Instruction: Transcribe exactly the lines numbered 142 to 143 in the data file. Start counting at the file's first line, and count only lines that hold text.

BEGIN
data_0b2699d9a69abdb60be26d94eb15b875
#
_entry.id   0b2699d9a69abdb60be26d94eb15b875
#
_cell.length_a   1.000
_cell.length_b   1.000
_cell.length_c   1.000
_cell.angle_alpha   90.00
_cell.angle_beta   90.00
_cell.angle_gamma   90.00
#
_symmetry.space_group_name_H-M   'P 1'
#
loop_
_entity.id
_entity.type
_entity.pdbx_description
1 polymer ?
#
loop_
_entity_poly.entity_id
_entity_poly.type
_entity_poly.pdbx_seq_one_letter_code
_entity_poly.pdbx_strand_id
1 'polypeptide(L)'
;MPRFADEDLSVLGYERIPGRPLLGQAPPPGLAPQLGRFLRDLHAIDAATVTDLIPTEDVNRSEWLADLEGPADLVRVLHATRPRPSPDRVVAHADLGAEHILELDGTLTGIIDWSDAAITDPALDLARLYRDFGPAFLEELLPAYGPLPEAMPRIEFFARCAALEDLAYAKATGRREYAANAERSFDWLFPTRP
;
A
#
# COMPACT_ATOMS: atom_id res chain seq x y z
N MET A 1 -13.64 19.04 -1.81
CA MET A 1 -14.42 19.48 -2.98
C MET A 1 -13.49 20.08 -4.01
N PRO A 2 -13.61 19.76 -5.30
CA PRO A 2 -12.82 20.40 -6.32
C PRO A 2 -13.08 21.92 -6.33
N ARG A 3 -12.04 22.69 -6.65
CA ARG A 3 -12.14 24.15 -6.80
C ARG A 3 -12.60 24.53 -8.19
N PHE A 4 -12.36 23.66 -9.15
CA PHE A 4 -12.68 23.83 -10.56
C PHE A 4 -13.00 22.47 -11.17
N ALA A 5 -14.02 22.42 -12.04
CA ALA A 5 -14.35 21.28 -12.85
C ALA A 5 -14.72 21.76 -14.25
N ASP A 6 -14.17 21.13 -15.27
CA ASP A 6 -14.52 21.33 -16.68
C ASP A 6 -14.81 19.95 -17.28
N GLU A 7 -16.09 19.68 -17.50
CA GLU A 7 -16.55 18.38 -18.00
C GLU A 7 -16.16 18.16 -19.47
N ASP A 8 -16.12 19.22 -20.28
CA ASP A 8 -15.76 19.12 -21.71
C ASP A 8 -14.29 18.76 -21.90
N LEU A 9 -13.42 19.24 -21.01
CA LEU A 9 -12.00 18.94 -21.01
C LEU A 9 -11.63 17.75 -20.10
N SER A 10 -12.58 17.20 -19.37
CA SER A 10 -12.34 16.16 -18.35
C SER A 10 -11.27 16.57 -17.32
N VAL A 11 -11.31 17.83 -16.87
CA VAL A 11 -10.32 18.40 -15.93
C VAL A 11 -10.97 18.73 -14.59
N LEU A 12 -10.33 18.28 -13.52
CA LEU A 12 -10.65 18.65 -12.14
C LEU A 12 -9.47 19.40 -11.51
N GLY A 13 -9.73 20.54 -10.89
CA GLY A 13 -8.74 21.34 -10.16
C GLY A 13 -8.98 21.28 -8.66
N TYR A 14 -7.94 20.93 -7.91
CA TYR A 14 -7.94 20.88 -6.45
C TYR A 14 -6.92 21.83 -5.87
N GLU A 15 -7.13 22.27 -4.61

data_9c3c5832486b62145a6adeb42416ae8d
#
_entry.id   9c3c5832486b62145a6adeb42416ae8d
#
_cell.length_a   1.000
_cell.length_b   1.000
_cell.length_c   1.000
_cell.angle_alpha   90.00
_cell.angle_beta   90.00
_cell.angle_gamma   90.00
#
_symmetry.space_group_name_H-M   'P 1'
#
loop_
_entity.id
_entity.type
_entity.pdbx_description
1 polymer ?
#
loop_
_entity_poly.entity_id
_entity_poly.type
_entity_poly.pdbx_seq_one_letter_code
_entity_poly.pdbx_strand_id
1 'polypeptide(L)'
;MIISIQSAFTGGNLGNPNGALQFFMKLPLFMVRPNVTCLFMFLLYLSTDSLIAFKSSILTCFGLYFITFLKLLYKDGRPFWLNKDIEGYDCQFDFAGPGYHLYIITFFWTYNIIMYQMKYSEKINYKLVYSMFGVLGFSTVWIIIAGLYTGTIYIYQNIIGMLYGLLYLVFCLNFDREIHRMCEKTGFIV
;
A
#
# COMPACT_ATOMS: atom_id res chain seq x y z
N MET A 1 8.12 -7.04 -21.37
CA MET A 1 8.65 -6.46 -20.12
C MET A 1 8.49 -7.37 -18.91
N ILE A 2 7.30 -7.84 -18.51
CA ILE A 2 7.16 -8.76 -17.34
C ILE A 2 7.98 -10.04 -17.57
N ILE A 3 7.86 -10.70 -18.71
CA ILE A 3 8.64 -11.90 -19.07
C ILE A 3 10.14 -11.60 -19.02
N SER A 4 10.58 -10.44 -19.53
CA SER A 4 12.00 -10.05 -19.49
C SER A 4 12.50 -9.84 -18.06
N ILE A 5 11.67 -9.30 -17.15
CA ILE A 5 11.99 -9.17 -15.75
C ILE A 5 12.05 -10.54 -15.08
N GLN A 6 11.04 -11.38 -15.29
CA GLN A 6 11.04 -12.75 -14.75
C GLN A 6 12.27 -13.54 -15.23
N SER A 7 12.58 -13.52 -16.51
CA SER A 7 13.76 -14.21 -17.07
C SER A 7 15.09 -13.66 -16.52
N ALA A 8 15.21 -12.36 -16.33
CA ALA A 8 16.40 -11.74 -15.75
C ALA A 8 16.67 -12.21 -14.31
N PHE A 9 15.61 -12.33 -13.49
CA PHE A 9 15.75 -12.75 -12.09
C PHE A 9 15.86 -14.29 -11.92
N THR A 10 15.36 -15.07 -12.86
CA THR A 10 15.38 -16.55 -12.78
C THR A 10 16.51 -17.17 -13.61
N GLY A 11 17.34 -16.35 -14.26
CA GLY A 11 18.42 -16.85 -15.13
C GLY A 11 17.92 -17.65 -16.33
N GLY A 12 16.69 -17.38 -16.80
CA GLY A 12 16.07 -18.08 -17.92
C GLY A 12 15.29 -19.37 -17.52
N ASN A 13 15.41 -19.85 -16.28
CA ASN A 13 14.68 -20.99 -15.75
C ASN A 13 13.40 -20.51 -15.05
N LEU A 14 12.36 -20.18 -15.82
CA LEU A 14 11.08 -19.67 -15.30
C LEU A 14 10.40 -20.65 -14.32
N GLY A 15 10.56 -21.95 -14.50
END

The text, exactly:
C ASN A 13 13.40 -20.51 -15.05
N LEU A 14 12.36 -20.18 -15.82